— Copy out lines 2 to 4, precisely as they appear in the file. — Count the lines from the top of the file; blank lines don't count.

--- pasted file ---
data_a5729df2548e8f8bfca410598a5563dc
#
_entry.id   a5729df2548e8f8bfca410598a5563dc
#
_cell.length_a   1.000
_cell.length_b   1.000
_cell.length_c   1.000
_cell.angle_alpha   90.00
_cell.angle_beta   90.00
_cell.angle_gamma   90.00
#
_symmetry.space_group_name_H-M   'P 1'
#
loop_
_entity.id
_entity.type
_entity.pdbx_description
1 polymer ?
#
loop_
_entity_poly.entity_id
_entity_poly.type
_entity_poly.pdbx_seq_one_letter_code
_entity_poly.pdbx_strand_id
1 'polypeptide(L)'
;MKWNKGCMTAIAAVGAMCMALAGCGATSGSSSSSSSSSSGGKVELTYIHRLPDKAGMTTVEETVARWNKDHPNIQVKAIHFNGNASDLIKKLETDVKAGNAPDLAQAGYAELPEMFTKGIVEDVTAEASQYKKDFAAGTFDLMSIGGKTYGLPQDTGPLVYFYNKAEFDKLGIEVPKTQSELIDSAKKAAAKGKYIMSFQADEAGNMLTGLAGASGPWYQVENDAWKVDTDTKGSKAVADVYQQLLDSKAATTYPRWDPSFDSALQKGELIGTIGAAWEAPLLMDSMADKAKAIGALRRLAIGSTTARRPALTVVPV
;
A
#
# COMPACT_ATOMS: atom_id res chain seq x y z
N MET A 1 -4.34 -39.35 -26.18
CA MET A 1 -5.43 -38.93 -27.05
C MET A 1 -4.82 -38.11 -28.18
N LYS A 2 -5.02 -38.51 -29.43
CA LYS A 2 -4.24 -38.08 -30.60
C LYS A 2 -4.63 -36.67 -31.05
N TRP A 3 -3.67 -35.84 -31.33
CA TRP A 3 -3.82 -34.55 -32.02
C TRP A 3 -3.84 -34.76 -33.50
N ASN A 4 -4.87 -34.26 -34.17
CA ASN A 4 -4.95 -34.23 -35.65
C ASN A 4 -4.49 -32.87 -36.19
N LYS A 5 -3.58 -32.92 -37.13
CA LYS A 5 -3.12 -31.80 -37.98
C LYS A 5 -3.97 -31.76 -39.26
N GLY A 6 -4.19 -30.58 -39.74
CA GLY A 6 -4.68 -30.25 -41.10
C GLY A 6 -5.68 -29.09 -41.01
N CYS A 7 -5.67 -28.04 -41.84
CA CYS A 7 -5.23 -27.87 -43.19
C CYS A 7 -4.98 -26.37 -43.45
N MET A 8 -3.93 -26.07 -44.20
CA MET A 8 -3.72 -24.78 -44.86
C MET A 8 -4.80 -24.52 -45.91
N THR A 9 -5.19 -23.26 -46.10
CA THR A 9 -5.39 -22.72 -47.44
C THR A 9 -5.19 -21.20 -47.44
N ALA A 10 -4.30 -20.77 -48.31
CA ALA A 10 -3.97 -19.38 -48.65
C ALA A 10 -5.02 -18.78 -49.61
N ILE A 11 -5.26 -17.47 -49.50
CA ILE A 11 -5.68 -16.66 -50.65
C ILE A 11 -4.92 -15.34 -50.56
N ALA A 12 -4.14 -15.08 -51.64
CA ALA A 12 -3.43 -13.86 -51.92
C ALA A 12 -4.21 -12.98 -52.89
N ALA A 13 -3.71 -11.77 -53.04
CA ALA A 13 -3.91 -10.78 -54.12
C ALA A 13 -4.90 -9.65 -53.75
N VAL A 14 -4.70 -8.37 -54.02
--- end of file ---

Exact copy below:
#
_entry.id   a5729df2548e8f8bfca410598a5563dc
#